Des Plaines Summer 2019 Nightstand Event

Posted on July 16, 2019. Filed under: Event, Fiction, Nonfiction | Tags: , , , , , , , , , , , , |

During the Summer semester “What’s on Your Nightstand” event at the Des Plaines campus, the following books were discussed.

Remember, if Oakton doesn’t own the book or our copy is checked out, you can order a copy to be sent from one of our consortium libraries for FREE! Most books take less than a week to arrive.

Fiction

The Arrival
by Shaun Tan

“In a heartbreaking parting, a man gives his wife and daughter a last kiss and boards a steamship. He’s embarking on the most difficult journey he’s leaving home to build a better future for his family. In this wordless graphic novel, Shaun Tan captures the immigrant experience through clear, mesmerizing images. The reader enters a strange new world, participating in the main character’s isolation and ultimately his joy” (Descriptive content provided by Syndetics).

The Book Woman of Troublesome Creek:  A Novel
by Kim Michele Richardson

“The hardscrabble folks of Troublesome Creek have to scrap for everything—everything except books, that is. Thanks to Roosevelt’s Kentucky Pack Horse Library Project, Troublesome’s got its very own traveling librarian, Cussy Mary Carter.

Cussy’s not only a book woman, however, she’s also the last of her kind, her skin a shade of blue unlike most anyone else. Not everyone is keen on Cussy’s family or the Library Project, and a Blue is often blamed for any whiff of trouble. If Cussy wants to bring the joy of books to the hill folks, she’s going to have to confront prejudice as old as the Appalachias and suspicion as deep as the holler.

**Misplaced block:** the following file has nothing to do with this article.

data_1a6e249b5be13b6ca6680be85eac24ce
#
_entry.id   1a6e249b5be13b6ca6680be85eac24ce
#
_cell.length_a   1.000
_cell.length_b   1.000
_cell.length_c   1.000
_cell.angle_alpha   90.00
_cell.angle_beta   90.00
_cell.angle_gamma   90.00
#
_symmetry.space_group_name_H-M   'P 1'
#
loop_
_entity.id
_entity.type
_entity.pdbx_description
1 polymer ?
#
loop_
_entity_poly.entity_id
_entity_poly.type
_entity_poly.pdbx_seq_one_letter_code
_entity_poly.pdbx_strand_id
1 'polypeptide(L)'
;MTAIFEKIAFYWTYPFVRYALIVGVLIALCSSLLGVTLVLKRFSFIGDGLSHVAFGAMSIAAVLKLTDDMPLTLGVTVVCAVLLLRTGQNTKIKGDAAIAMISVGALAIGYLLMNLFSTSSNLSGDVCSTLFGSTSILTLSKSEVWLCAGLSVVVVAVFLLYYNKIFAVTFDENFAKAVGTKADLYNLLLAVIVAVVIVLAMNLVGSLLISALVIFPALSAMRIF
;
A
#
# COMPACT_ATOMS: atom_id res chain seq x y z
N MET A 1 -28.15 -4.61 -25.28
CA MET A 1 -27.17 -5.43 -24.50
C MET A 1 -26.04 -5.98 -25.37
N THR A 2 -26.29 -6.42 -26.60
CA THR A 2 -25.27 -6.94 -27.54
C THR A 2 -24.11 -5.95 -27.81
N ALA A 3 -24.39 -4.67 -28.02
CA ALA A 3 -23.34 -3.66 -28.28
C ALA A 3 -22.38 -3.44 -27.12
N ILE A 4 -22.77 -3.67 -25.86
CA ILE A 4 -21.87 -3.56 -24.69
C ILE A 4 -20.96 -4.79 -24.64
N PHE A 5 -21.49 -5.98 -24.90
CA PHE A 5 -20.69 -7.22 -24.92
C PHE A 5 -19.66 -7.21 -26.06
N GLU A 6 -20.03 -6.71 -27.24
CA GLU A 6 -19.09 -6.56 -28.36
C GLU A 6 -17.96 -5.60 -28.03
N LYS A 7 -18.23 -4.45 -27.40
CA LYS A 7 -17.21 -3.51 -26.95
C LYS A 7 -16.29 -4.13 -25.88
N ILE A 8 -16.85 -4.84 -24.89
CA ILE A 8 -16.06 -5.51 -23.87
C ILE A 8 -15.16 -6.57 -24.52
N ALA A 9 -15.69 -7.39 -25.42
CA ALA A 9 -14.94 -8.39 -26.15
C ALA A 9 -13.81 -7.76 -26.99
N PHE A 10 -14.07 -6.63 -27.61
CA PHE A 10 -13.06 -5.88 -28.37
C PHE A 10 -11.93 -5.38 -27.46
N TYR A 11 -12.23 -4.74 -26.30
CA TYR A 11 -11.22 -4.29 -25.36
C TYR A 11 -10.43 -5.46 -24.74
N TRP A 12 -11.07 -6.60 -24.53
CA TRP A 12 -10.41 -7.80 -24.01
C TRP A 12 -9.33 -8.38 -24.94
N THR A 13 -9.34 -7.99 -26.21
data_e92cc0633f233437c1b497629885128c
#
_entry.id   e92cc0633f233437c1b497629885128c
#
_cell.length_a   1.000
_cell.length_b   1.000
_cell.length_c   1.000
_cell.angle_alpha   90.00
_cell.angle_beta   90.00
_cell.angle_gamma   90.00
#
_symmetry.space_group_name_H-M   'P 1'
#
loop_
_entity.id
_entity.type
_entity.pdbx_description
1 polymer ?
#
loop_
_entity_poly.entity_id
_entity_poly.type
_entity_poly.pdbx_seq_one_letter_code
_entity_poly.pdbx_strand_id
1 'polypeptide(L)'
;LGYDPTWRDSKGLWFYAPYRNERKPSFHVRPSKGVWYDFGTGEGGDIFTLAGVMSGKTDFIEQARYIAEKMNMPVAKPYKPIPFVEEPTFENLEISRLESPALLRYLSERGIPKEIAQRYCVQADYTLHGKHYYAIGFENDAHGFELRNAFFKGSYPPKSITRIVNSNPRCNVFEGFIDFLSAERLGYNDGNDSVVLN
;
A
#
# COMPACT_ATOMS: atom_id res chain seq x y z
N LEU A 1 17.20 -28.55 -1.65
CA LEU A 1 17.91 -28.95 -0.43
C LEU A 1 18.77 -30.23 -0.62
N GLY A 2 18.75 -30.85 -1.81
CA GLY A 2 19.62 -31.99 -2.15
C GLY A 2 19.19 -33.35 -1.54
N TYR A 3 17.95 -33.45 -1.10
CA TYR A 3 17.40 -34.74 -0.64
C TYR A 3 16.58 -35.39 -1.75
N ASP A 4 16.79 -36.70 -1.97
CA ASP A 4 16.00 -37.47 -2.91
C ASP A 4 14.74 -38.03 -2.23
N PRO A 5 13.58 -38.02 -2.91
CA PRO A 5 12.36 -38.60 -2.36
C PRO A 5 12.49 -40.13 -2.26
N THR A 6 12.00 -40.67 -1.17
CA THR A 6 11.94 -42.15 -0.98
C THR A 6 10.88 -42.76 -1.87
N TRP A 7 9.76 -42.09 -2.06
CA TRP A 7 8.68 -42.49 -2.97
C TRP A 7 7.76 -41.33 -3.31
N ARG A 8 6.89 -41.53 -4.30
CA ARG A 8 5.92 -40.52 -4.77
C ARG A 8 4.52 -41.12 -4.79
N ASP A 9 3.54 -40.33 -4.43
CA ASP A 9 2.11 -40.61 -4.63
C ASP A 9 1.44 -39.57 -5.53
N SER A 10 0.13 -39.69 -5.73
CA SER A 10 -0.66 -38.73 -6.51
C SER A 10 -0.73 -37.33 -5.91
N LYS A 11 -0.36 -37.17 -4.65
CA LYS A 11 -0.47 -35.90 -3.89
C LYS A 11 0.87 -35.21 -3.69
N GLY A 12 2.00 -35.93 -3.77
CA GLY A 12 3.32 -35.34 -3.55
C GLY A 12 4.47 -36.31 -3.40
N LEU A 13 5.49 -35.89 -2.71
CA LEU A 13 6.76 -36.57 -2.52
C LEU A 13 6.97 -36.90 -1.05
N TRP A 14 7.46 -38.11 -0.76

Inspired by the true blue-skinned people of Kentucky and the brave and dedicated Kentucky Pack Horse library service of the 1930s, The Book Woman of Troublesome Creek is a story of raw courage, fierce strength, and one woman’s belief that books can carry us anywhere—even back home” (description from Barnes & Noble).

Magic for Liars: A Novel
by Sarah Gailey

“Ivy Gamble was born without magic and never wanted it.

Ivy Gamble is perfectly happy with her life—or at least, she’s perfectly fine.

She doesn’t in any way wish she was like Tabitha, her estranged, gifted twin sister.

Ivy Gamble is a liar.

When a gruesome murder is discovered at The Osthorne Academy of Young Mages, where her estranged twin sister teaches Theoretical Magic, reluctant detective Ivy Gamble is pulled into the world of untold power and dangerous secrets. She will have to find a murderer and reclaim her sister—without losing herself” (Descriptive content provided by Syndetics).

Nonfiction

Heirs of the Founders:  The Epic Rivalry of Henry Clay, John Calhoun, and Daniel Webster, the Second Generation of American Giants
by H. W. Brands

“In the early days of the nineteenth century, three young men strode onto the national stage, elected to Congress at a moment when the Founding Fathers were beginning to retire to their farms. Daniel Webster of Massachusetts, a champion orator known for his eloquence, spoke for the North and its business class. Henry Clay of Kentucky, as dashing as he was ambitious, embodied the hopes of the rising West. South Carolina’s John Calhoun, with piercing eyes and an even more piercing intellect, defended the South and slavery.

Together this second generation of American founders took the country to war, battled one another for the presidency, and tasked themselves with finishing the work the Founders had left undone. Above all, they sought to remedy the two glaring flaws in the Constitution—its fudge on where authority ultimately rested, with the states or the nation; and its unwillingness to address the essential incompatibility of republicanism and slavery. They wrestled with these issues for four decades, arguing bitterly and hammering out political compromises that held the union together, but only just. Then, in 1850, when California moved to join the union as a free state, ‘the three great men of America’ had one last chance to save the country from the real risk of civil war. But by then they were never further apart.